Bisphosphonates for Fracture Prevention in Post-Menopausal Women With Prior Fractures or With Very Low Bone Density

100 for hip fracture

Benefits in NNT

1 in 20 were helped (vertebral fracture prevented)
1 in 100 were helped (hip fracture prevented)
94% saw no benefit after 3 years of treatment
5% avoided a vertebral fracture
1% avoided a hip fracture

Harms in NNT

A small number were harmed
A small percentage were harmed
View As:

Efficacy Endpoints

Fracture prevention

Harm Endpoints

Atypical fractures, jaw osteonecrosis, GI and musculoskeletal side effects (harms are uncommon but do clearly occur and are not well-studied)


The bisphophonates (etidronate, alendronate, risedronate) are anti-resorptive medicines that block the resorptive action in bone, increasing the density of the bone in some areas. Bone construction and resorption are complex processes and the increase in bone density that the bisphosphonates are able to effect leads to a complicated cascade of hormonal and muscuoskeletal effects. Ideally this will lead to increased bone strength and fewer fractures. This summary and review is a combination of three source Cochrane reviews that examined three bisphosphonate medicines that have been tested in randomized trials.

The medicines reduced fractures. Their greatest impact was on the rate of vertebral fractures, but they also demonstrated statistically demonstrable benefits in the reduction of dreaded hip fractures, and also wrist fractures. Typically for every 100 women taking the medicines six avoided a fracture of some sort over three years of therapy. Particularly based on the one hip fracture that is avoided per 100 women this benefit may be highly important in terms of reducing morbidity or disability.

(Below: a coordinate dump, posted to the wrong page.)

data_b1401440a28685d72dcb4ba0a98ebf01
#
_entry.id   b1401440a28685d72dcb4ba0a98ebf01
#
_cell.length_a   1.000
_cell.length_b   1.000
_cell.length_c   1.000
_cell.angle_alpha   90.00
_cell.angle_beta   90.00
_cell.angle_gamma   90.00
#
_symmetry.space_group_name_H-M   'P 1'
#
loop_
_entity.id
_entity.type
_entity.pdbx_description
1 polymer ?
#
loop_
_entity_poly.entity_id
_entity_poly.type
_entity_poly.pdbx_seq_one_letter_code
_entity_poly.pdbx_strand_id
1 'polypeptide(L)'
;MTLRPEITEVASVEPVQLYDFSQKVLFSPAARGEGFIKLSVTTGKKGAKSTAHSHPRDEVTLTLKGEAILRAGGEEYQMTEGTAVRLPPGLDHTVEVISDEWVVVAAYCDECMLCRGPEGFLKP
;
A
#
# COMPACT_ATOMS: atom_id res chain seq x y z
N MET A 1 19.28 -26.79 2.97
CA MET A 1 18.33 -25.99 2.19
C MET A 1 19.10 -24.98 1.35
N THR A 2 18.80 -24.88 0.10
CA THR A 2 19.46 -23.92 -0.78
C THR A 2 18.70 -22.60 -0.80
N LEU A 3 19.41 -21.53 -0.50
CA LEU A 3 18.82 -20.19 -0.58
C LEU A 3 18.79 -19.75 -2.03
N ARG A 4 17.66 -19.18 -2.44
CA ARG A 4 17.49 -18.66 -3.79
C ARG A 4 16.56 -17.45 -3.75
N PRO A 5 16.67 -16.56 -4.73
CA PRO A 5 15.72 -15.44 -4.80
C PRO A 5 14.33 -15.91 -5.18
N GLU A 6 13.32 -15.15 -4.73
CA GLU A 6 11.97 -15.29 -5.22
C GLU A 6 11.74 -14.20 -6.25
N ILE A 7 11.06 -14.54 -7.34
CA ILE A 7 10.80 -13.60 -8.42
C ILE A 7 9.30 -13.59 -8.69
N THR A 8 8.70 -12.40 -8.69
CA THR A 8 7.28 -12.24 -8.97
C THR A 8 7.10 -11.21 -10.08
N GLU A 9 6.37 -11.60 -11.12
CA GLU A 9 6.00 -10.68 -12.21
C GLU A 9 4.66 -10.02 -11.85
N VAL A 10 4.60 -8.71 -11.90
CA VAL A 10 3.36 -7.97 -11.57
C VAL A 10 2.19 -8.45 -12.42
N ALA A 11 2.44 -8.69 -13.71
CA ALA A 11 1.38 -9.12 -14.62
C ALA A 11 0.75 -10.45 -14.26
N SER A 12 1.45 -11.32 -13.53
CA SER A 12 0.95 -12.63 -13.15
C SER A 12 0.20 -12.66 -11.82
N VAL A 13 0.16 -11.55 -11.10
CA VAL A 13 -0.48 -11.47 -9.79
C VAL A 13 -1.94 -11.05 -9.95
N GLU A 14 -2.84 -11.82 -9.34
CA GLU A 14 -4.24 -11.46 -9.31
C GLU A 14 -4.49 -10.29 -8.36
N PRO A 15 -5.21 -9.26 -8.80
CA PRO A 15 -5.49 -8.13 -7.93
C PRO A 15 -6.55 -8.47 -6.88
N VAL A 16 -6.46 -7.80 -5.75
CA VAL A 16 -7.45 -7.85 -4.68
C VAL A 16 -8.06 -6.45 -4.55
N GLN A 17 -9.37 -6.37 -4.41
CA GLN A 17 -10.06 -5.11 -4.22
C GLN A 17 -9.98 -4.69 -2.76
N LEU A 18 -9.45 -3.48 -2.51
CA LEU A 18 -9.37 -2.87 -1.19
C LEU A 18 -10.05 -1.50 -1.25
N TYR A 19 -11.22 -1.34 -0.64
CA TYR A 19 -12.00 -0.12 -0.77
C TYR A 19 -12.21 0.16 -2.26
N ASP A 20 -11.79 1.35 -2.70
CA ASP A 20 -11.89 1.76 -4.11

It is important to recall that the harms of bisphosophonates are increasingly an object of study and speculation, particularly now that the drugs have been on the market for some time and their long term use has become more common. Virtually none of the initial studies examining the drugs included treatment for more than three to five years, however serious side effects such as atypical fractures1 and osteonecrosis of the jaw2 and gastrointestinal, musculoskeletal, and other side effects leading to disproportionate discontinuation3 have been increasingly linked to use of these drugs in the long term. These side effects should strike a note of caution, and should firstly be discussed with any woman considering bisphosphonate therapy, and secondly be a warning against initiating this therapy in patient groups who have not been proven to benefit (i.e. women with very low bone mineral density and women with a history of fractures).


The majority of the benefit to the bisphosphonates is seen in vertebral fracture reduction, an outcome that is often made by screening radiographs rather than clinically. In other words it is not clear that it would be important to prevent subclinical vertebral fractures, nor is it clear that reducing this outcome represents an aggregate benefit when one considers the adverse effects of the medicines. However a reduction in hip fractures, even at 1 per 100, may represent a potentially important public health measure. Thus it would be helpful to have large scale population-based studies determine whether or not there are overall increases in longevity or decreases in disability with the bisphosphonates.

Finally, the studies examined in the Cochrane reviews are industry sponsored. A long history of selective outcome reporting,4 selective publication,5,6 occasionally fraudulent reporting,7,8 and dubious methodologic choices9 all indicate that there is reason to scrutinize and doubt the optimistic claims of these data. Thus these results, while adequate for making clinical decisions, should be considered preliminary unless and until they can be verified on a large scale by parties without a financial stake in the results.


David Newman, MD


May 16, 2011